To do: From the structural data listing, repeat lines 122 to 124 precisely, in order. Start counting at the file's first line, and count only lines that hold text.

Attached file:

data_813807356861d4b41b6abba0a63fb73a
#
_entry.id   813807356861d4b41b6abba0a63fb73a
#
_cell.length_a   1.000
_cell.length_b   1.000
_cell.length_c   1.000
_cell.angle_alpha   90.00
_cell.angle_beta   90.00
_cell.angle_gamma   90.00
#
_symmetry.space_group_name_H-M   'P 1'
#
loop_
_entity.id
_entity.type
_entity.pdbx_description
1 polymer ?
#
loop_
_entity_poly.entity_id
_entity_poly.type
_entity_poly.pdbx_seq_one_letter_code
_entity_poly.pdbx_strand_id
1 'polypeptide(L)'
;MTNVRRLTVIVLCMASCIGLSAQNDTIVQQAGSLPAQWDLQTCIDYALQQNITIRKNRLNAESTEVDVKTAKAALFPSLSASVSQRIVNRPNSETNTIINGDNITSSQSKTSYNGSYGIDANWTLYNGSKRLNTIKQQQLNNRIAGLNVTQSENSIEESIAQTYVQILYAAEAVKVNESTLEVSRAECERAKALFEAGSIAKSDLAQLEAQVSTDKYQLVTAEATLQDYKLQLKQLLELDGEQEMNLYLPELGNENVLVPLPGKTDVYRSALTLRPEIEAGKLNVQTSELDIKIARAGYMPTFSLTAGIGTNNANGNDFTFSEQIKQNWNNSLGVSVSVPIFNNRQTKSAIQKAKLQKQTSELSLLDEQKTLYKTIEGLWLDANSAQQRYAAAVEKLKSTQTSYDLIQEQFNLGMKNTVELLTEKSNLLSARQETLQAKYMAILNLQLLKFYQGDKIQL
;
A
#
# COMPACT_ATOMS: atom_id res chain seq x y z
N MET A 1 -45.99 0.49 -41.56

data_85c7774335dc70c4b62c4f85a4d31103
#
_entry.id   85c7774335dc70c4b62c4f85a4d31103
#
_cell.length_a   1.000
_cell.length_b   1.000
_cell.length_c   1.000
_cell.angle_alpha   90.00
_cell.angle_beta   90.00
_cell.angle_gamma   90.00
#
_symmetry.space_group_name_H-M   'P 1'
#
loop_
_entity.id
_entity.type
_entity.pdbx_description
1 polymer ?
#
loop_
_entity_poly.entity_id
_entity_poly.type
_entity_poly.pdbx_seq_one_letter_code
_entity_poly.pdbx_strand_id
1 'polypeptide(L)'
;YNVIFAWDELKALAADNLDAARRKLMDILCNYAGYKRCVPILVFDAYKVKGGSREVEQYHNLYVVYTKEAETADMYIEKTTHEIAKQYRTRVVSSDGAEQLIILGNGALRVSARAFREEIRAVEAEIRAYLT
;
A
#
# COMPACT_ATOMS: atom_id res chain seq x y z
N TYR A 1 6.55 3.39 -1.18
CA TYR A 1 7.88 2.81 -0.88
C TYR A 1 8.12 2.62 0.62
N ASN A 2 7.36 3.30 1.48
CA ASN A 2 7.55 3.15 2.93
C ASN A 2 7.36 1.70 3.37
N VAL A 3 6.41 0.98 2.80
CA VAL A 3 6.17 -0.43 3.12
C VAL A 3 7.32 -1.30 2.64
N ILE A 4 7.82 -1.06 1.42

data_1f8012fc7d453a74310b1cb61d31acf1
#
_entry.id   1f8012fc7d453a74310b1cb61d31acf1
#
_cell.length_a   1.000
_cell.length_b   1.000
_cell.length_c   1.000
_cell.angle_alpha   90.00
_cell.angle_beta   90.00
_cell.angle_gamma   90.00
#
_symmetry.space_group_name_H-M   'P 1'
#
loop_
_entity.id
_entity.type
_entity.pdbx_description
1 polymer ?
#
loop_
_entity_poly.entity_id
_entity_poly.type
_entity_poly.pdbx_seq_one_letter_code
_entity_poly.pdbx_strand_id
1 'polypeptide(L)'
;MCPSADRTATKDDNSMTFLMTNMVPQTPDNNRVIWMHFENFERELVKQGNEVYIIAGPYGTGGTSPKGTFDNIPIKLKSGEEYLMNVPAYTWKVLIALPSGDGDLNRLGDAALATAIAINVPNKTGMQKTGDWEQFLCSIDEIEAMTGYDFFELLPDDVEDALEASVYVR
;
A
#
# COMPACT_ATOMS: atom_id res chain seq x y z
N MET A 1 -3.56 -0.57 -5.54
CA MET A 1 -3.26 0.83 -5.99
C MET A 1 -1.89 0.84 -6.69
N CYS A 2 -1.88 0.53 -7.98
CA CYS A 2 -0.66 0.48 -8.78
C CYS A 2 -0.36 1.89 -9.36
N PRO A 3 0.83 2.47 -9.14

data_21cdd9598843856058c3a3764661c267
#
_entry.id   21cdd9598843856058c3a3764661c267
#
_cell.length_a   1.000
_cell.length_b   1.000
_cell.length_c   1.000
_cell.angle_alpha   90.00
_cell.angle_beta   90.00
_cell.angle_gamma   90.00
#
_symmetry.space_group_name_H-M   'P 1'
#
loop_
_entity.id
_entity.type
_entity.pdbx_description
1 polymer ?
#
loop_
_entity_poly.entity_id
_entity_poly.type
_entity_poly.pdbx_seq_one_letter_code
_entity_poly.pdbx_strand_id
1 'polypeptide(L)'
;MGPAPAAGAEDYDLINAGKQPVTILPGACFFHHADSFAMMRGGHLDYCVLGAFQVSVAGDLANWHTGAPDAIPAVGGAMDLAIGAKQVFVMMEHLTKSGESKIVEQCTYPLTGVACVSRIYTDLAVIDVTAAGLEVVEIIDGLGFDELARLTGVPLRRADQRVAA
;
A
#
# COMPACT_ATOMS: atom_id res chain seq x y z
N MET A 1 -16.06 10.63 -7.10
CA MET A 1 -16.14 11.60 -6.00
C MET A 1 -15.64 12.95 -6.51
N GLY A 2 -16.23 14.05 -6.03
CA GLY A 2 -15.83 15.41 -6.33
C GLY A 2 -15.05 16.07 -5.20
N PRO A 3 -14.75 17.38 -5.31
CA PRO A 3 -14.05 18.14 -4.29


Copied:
loop_
_entity.id
_entity.type